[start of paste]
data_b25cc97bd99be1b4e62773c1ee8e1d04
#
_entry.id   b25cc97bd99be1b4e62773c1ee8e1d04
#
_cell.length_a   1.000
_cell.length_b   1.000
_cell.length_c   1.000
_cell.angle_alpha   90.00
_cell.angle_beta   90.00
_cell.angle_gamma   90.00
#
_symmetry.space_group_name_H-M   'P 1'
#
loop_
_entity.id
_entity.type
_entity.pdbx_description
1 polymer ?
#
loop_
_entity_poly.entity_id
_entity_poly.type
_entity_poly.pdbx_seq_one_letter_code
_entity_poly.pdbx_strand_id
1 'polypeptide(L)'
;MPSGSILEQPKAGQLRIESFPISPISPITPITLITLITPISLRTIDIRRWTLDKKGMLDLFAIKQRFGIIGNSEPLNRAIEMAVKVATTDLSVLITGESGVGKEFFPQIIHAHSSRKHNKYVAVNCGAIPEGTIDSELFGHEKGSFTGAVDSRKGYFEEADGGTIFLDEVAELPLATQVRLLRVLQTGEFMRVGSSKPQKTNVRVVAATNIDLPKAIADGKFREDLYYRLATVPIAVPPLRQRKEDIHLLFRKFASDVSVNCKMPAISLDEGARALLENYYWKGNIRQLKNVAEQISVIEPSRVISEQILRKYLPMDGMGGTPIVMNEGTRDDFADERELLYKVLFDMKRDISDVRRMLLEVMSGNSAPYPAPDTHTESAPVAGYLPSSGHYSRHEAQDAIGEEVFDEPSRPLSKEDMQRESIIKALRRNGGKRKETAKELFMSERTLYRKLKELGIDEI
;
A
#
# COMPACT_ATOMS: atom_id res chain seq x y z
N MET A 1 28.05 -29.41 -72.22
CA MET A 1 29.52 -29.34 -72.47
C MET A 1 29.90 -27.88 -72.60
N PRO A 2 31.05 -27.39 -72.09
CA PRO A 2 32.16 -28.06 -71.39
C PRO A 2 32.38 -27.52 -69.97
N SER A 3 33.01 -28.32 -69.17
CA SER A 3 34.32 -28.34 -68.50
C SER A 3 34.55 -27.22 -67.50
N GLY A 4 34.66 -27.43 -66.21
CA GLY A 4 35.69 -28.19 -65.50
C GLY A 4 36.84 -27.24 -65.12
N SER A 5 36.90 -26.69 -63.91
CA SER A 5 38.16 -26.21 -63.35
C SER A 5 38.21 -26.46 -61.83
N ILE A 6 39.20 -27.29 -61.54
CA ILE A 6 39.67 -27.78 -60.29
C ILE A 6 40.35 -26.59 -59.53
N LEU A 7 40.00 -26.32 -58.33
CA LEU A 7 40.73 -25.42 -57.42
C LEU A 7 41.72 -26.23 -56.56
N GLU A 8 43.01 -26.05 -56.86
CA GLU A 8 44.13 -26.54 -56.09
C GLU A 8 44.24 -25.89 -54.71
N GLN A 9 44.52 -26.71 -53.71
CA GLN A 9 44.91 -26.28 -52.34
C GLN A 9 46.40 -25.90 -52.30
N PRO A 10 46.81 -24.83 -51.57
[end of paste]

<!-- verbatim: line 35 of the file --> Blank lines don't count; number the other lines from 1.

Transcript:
CA PRO A 2 32.16 -28.06 -71.39